Reframing History through Incorporating the Disability Rights Movement


Content and Context

This video entitled “The Power of 504” is a video of the 504 sit ins at the height of the disability rights movement. The video depicts hundreds of disabled individuals barricading themselves in federal office buildings in San Francisco to protest the lack of the implementation of the 1973 Federal Rehabilitation Act. The act was the first civil-rights statute for persons with disabilities in the United States. This video is widely available on youtube and similar web video sites.

This resource would be best utilized for 5th-12th grade students in a history, or english class. Specifically, this source could be incorporated in the common civil rights history unit that most students will discuss each year.

Not only is this resource applicable to the discussion of civil rights within history, but it is also expands the communities in which we discuss human rights and movements for equality. The disability community is a population that is still heavily marginalized and left out of a social justice conversation and context. As a result, focusing on the disability rights movement will both expand the understanding of marginalized communities, awareness of varying civil rights movements and will promote a social model of disability for future generations.

Objectives and Goals

The goal of this activity is two tiered: (1) to reframe history and (2) to discuss divergent approaches to peace. The framing of this activity would be to watch the video and then to discuss modern day civil rights movements by breaking into small groups and discussing the various ways in which our society has and does limit equity and how those communities are addressing those issues. In this discussion, students should discuss two major themes. First, the parallels of the disability rights movement to other recent movements (ie: LGBTQ, education, Native Americans, Latinos etc). Second, students should discuss how peaceful movements have been effective in bringing about reform. This question should begin to synthesize a students prior information on civil rights movements for Women, African Americans, Irish Americans etc and compare that information in a modern context. At the end of the discussion, students can report to the rest of the class on their group’s discussion and the teacher should write similar themes on the board. By the end each student will have gained a broader understanding of civil rights movements, as well as an awareness of peaceful protest as a means of promoting equality. In an academic sense, students will have engaged in critical thinking, and analyzing by comparing and contrasting the various movements.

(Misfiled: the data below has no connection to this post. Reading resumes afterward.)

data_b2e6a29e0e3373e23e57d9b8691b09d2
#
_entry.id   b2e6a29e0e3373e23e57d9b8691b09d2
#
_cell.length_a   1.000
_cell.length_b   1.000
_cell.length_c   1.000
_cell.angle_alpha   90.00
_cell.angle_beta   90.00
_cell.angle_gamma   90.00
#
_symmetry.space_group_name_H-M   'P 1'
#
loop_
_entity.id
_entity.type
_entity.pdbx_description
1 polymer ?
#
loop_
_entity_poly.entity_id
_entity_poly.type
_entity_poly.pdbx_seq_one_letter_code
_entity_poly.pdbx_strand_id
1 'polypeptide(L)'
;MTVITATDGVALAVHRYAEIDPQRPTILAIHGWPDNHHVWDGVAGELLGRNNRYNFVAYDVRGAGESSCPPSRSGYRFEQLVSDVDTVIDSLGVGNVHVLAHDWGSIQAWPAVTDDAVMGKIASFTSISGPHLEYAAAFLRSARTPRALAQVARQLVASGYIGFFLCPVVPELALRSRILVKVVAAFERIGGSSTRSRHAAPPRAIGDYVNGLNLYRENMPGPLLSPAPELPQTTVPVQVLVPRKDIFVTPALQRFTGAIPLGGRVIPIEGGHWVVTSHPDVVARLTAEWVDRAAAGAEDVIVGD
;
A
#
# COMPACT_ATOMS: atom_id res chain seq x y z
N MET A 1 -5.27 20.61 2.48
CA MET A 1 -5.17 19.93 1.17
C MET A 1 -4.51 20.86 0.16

One thought on “Reframing History through Incorporating the Disability Rights Movement

  1. I think this is an excellent resource for re-framing history. Many historians teach three main themes: identity, power, and freedom. This resource touches on all three – ownership of an identity and arguing for access to political and social power by making it illegal to discriminate on a specific basis.

    The goals and objectives are well-designed and definitely hit the several groups that have successfully argued for – or continued to argue for – equal access to the American Dream.

    An interesting addition to this might be to show clips from the episode “A Good Day” from the West Wing. In it, a group of middle school students argue for abolishing the minimum voting age. It’s an interesting topic for a classroom debate and students won’t take long for the buy-in. ( )

    Where re-framing history comes in is where you tell the students that the arguments against “children’s suffrage” in the clip are the arguments against suffrage for any group demanding access.

    This video clip is about voting rather than making it illegal to discriminate on a particular basis, so it might take a little explaining, but I do think this particular clip may add to a dialogue, perhaps as a conclusion to this particular lesson.

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